Dear Straight Dope: Why is a boobie trap called a boobie trap? Help me out. What’re we supposed to be trapping here? Tim A.
Not booby as in mammary glands, you boob, but booby as in idiot or stupid.
The word “boob” traces from the Spanish bobo meaning stupid, which in turn comes from the Latin balbus meaning stammering. The ancient Romans considered stammering to be a sign of stupidity. This type of word is called "echoic," kind of onomatopeic, reflecting the repetitive stammer. “Bal-bal-bal-bus” says Clau-clau-claudius.
The OED notes that the word booby to mean dunce appears as early as 1599.
There is a species of bird called the booby, from its apparent stupidity. As early as the 1630s, the celebrated author and traveler Sir Thomas Herbert described this tropical bird that perched on ship railings, and was so stupid, unsuspicious, or dense that it could be easily caught by sailors. Sir Thomas says the bird is “fitly called a Booby.”
We note an old British expression, “A booby will never make a hawk,” meaning that a bird that allows itself to be so easily duped will never itself become a bird of prey.
Today, it’s called the red-footed booby (Sula sula) and there are four other species of Booby (genus: Sula). Lest you think we at the Straight Dope are above boob jokes,SDSTAFF Colibri comments that the brown booby Sula leucogaster does lend itself to one of the standard birder’s jokes: “Did you see anything down at the beach?” “Just a pair of brown boobies." To whichSDSTAFF bibliophage ripostes, "When I go chasing birds, I always hope to see some great tits. Maybe I’m just an old coot." Simmer down, boys.)
Once we’ve got the word booby meaning dunce, there are all kind of nice follow-ups.
Booby-prize is the prize given to the loser (such as the contestant with the lowest score), usually something humorous. Literally, the idiot’s prize. The OED cites this usage from 1893.
The boob-tube is a term to refer to television, synonymous with “idiot box.”
And a booby-trap is a trap set to catch an unsuspecting (idiot) victim. The first use of booby-trap (1850s) referred to practical jokes–the canonical example is balancing a bucket of water atop a door that’s ajar, to fall on the hapless dupe who opens the door. The booby-trap was a trap to catch an unsuspecting sap. By World War I, the word was applied to the more deadly booby-traps of warfare, which is the most common usage today.
And, of course, from booby, we also get “booby hatch." There are several origin stories about this term. The most likely is that the first booby hatches were wooden hoods over a hatch on a sailing ship in the 1800s–a small compartment near the bow of the ship. Deranged sailors (or other miscreants deserving punishment) were confined in this hatch, hence leading to the “booby hatch” as a euphemism for an insane asylum.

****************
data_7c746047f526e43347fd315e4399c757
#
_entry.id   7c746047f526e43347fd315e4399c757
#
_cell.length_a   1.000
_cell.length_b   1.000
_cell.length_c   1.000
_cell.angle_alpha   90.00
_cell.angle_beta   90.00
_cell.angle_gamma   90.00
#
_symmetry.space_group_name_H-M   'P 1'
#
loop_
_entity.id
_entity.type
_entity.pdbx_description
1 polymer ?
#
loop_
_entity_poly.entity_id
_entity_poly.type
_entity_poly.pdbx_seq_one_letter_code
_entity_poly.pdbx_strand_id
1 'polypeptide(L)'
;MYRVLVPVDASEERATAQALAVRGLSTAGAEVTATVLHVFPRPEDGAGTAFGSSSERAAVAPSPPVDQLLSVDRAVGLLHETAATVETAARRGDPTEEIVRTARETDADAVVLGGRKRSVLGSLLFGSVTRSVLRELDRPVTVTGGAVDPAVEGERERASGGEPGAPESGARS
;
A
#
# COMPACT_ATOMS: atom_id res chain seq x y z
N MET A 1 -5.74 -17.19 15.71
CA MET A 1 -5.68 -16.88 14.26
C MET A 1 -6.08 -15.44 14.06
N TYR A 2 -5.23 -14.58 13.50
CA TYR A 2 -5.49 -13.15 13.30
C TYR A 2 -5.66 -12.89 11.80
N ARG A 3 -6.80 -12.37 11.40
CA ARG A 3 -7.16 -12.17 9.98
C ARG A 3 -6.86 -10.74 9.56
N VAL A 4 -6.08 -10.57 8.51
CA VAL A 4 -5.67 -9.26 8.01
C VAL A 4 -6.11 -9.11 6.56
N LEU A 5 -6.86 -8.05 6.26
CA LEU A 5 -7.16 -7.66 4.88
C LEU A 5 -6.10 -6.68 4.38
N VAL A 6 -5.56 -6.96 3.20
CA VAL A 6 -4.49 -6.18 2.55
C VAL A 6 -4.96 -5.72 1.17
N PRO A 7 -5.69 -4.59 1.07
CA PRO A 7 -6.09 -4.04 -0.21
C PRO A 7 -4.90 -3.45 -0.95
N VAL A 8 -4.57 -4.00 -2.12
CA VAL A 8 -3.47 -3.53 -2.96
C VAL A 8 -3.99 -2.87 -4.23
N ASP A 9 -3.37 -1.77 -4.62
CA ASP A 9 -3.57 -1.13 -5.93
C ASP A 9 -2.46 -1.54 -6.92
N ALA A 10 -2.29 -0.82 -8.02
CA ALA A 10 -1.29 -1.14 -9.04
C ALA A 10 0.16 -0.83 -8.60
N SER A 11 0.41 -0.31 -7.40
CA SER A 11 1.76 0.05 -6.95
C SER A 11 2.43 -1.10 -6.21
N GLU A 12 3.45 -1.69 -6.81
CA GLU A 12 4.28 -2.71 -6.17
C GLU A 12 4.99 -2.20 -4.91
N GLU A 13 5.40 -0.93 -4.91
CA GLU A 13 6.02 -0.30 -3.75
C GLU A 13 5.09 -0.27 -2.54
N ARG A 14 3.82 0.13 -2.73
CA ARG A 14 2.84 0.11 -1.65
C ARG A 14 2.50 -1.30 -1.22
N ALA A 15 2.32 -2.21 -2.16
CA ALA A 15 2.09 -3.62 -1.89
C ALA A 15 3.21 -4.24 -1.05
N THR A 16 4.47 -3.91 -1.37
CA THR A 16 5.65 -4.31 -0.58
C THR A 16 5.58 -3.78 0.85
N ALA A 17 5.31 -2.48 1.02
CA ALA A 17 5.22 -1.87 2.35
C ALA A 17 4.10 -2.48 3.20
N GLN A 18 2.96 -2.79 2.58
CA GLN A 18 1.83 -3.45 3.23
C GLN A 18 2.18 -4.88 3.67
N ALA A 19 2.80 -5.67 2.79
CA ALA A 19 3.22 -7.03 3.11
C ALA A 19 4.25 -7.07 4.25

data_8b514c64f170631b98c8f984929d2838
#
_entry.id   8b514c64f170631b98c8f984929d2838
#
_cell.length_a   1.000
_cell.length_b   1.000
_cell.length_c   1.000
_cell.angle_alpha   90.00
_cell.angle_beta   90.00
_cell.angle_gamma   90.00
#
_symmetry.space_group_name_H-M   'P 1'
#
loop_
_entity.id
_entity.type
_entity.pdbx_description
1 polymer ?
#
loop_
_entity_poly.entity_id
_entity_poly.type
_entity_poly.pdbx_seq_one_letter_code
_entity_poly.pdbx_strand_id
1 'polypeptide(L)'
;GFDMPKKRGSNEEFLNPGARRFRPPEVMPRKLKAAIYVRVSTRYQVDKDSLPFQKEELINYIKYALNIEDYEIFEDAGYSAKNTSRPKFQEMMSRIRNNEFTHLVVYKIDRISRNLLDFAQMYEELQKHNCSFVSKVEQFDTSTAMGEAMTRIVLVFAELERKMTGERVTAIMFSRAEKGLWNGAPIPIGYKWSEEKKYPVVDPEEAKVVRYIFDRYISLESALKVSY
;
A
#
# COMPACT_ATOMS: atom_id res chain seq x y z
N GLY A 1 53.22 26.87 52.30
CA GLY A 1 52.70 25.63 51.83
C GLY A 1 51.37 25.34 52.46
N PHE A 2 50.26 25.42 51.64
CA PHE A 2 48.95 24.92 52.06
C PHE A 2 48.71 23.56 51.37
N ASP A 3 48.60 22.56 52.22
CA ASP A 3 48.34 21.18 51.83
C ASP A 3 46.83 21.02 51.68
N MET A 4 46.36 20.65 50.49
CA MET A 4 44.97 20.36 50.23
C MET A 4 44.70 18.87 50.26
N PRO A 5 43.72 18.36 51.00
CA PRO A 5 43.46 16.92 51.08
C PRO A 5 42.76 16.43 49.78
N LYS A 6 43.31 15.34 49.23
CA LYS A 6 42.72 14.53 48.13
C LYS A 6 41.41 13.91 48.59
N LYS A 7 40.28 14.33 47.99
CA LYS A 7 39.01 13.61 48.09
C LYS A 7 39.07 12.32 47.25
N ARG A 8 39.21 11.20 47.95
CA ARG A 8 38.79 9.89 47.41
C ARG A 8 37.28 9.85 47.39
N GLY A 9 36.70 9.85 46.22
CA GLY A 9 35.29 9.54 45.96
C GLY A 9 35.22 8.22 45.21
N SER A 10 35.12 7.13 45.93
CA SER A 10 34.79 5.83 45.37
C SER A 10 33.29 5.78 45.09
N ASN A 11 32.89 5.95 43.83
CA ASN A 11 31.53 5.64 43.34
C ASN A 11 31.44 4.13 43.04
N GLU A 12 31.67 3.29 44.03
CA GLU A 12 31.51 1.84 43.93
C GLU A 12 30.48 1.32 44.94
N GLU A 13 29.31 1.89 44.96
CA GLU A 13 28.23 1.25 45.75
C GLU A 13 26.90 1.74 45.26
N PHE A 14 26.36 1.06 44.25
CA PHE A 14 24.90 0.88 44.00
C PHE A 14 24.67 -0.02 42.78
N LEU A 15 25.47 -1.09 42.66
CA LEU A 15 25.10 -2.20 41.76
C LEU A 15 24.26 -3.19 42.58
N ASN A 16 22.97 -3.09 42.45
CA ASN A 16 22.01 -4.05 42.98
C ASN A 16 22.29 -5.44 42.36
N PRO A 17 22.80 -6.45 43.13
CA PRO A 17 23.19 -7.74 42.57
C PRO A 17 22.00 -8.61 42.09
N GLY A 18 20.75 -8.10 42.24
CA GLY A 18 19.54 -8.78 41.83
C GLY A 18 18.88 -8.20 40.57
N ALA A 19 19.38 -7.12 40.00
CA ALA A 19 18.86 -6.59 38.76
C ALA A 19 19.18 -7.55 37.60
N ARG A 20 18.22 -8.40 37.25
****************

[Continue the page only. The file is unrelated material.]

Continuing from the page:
It is also possible that the aforementioned dimwitted bird called the booby was caught by sailors and confined in a small hooded coup called a hutch, a word easily corrupted to hatch.
And, finally, a booby hutch was a kind of carriage on sled runners in the 1760s, and a booby hatch may have started as a police wagon used to carry away criminals (some of whom were doubtless mental).
Of course, in our enlightened day, we don’t use terms like booby hatch or loony bin or nut house, we use the more refined “mental institution.”
The phrase “booby hatch” was greatly popularized by Milt Gross (1895-1953), best known today for the “Nize Baby” stories. One of his Sunday comic strips (from 1929-1934) was called “Count Screwloose of Toolose” and depicted a chronic escapee from an insane asylum (Nuttycrest) who spent the day being horrified by the antics of the “normal” folks, and in the last panel was seen hurrying back to the asylum muttering, “Back to the dear old booby hatch.”
And James Thurber was able to work out his 1940 story "The Unicorn in the Garden" so that the moral was “Don’t count your boobies before they hatch.”
Just to round things off (heh), the word “boobie” to mean breasts does not come from bosom, as one might suppose, but from the Elizabethan “bubbies.” Bubbies was corrupted to boobies and hence boob in or just before the 1950s.
The word bubbies probably comes from bub, which first meant malt liquor and then meant any strong drink: “bub and grub” means food and alcoholic beverage. This probably derives from the Latin bibere meaning “to drink.” However, bubbies perhaps comes from "bubble," which also meant a dupe or gullible person in the 1660s to 1800s.
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